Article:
Evolutionary Ethics, Aggression, and Violence: Lessons From Primate Research.Frans B. M. de Waal - 2004 - Journal of Law, Medicine and Ethics 32 (1):18-23.
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  8.  43
    Monkey Business and Business Ethics.Frans B. M. de Waal - 2004 - The Ruffin Series of the Society for Business Ethics 2004:7-41.
    To what degree has biology influenced and shaped the development of moral systems? One way to determine the extent to which human moral systems might be the product of natural selection is to explore behaviour in other species that is analogous and perhaps homologous to our own. Many non-human primates, for example, have similar methods to humans for resolving, managing, and preventing conflicts of interests within their groups. Such methods, which include reciprocity and food sharing, reconciliation, consolation, conflict intervention, and (...)
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  9. Morality and its Relation to Primate Social Instincts.Frans B. M. de Waal - 2010 - In Henrik Høgh-Olesen (ed.), Human Morality and Sociality: Evolutionary and Comparative Perspectives. Palgrave-Macmillan.
     
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  10.  50
    A Cross-Species Perspective on the Selfishness Axiom.Sarah F. Brosnan & Frans B. M. de Waal - 2005 - Behavioral and Brain Sciences 28 (6):818-818.
    Henrich et al. describe an innovative research program investigating cross-cultural differences in the selfishness axiom (in economic games) in humans, yet humans are not the only species to show such variation. Chimpanzees and capuchin monkeys show signs of deviating from the standard self-interest paradigm in experimental settings by refusing to take foods that are less valuable than those earned by conspecifics, indicating that they, too, may pay attention to relative gains. However, it is less clear whether these species also show (...)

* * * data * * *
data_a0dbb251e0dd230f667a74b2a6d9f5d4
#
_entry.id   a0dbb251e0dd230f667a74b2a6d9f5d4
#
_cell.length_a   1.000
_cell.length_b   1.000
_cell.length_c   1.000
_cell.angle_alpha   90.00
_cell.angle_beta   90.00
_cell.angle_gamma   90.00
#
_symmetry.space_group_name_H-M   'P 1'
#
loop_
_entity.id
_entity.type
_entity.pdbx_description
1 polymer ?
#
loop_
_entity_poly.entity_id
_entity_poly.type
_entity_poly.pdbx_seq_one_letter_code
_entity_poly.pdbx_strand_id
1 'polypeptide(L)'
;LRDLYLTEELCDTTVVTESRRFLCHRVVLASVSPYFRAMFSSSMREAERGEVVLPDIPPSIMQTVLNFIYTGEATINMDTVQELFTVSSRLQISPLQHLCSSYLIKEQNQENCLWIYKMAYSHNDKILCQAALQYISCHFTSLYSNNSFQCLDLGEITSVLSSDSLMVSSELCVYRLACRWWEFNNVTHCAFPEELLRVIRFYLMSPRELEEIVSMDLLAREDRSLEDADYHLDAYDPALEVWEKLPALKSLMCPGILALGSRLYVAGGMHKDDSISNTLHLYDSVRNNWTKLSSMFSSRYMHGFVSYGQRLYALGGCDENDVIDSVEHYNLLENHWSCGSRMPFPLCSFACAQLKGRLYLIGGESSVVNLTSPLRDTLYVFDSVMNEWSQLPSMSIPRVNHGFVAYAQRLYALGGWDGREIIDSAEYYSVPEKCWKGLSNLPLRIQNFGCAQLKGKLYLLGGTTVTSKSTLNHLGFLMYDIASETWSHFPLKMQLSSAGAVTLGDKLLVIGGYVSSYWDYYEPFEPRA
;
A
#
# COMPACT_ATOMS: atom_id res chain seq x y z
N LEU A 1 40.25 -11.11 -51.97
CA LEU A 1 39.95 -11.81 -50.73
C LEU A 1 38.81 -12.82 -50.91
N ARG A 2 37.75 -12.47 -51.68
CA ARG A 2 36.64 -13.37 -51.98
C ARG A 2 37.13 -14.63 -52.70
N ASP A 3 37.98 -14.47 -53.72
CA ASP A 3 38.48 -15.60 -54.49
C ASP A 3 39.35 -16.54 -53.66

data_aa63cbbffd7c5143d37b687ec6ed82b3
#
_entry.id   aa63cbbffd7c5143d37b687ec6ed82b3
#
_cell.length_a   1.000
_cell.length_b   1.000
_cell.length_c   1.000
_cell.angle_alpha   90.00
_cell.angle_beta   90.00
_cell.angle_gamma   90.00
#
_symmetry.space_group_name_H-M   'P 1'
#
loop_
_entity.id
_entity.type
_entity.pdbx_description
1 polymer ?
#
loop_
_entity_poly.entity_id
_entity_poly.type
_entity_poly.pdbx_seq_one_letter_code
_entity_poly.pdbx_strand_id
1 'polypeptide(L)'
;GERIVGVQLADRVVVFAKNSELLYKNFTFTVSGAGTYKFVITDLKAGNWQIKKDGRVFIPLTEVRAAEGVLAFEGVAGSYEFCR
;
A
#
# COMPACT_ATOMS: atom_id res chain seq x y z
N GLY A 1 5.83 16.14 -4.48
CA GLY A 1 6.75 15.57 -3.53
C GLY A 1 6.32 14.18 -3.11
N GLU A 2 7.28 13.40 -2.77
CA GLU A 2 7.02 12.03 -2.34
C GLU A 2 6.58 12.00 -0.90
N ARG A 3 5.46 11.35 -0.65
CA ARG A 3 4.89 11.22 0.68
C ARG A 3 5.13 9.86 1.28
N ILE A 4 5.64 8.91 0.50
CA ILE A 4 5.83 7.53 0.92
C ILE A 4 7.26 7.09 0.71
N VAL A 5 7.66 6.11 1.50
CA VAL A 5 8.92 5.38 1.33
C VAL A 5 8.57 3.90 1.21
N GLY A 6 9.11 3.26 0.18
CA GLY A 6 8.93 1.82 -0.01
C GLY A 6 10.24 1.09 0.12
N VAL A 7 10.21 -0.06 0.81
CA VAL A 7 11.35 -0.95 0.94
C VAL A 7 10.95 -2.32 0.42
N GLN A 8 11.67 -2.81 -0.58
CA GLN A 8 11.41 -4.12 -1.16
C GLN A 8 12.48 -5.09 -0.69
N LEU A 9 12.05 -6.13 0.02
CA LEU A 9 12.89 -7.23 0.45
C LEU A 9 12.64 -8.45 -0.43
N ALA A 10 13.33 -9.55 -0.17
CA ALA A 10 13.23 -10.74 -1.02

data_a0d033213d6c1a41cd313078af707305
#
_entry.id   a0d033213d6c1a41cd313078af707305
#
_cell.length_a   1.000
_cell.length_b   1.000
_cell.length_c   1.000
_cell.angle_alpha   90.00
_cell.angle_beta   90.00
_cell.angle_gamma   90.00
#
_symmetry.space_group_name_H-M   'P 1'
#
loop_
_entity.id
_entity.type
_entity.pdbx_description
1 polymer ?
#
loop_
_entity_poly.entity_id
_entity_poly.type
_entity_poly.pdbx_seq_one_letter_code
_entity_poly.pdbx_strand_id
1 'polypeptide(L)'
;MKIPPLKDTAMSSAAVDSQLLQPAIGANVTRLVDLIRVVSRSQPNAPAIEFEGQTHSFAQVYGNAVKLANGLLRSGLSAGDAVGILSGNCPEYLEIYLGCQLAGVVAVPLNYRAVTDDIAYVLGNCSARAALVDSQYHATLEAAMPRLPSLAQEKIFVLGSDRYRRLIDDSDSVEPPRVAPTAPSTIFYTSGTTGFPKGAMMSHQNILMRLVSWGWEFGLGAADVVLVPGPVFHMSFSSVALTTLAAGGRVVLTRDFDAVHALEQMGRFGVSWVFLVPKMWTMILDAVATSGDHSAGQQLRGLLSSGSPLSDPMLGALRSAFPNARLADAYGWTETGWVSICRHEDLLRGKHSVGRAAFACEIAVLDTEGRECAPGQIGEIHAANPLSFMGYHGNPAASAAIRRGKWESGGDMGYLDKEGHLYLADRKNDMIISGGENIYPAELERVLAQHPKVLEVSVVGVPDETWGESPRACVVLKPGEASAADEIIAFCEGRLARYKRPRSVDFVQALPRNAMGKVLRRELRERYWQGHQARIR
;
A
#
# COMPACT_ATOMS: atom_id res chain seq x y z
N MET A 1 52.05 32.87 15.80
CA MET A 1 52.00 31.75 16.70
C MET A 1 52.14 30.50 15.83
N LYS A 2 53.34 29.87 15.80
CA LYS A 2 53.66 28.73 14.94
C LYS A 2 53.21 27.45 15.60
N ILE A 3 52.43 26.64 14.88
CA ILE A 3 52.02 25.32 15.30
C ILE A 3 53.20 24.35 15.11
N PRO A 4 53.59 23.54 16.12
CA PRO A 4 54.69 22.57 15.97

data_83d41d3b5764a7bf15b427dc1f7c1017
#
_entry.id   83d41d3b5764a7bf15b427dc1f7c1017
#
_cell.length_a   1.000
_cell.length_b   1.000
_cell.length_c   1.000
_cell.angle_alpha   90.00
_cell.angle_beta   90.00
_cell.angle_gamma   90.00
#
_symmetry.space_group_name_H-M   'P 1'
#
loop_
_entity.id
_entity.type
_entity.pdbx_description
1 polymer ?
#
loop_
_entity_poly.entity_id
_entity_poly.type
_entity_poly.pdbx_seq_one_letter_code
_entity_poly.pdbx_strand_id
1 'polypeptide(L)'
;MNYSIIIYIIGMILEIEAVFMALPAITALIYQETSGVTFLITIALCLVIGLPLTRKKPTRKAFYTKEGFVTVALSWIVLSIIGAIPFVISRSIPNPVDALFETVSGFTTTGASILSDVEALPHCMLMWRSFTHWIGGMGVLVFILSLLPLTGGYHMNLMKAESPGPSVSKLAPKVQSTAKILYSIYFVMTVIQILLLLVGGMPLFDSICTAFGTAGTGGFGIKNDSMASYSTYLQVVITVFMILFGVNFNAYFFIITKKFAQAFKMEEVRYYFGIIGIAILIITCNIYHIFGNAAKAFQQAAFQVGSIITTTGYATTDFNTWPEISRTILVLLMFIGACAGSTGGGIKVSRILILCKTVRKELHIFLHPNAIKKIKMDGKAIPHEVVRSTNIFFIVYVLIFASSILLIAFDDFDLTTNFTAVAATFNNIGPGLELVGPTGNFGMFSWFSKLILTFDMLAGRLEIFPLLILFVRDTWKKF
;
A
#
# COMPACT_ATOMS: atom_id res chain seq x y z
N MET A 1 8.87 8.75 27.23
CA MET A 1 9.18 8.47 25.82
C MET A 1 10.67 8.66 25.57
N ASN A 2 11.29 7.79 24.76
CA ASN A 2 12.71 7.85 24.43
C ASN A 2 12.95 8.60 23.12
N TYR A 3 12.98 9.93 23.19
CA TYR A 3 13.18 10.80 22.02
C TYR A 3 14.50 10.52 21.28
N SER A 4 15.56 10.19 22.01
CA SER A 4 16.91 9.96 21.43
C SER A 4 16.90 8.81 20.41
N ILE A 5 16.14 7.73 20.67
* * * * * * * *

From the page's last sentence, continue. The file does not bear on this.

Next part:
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  11.  16
    No Imitation Without Identification.Frans B. M. de Waal - 1998 - Behavioral and Brain Sciences 21 (5):689-689.
    We cannot solve questions about imitative learning without knowing what motivates animals to copy others. Imitative capacities can be expected to be most pronounced in relation to situations and models of great social significance. Experimental research on nonhuman primates has thus far made little effort to present such situations and models.
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    Monkey Business and Business Ethics: Evolution Origins of Human Morality.Jessica C. Flack & Frans B. M. De Waal - 2004 - The Ruffin Series of the Society for Business Ethics 4:7-41.
    To what degree has biology influenced and shaped the development of moral systems? One way to determine the extent to which human moral systems might be the product of natural selection is to explore behaviour in other species that is analogous and perhaps homologous to our own. Many non-human primates, for example, have similar methods to humans for resolving, managing, and preventing conflicts of interests within their groups. Such methods, which include reciprocity and food sharing, reconciliation, consolation, conflict intervention, and (...)
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  13.  4
    Emotional Control.Frans B. M. de Waal - 1988 - Behavioral and Brain Sciences 11 (2):254-254.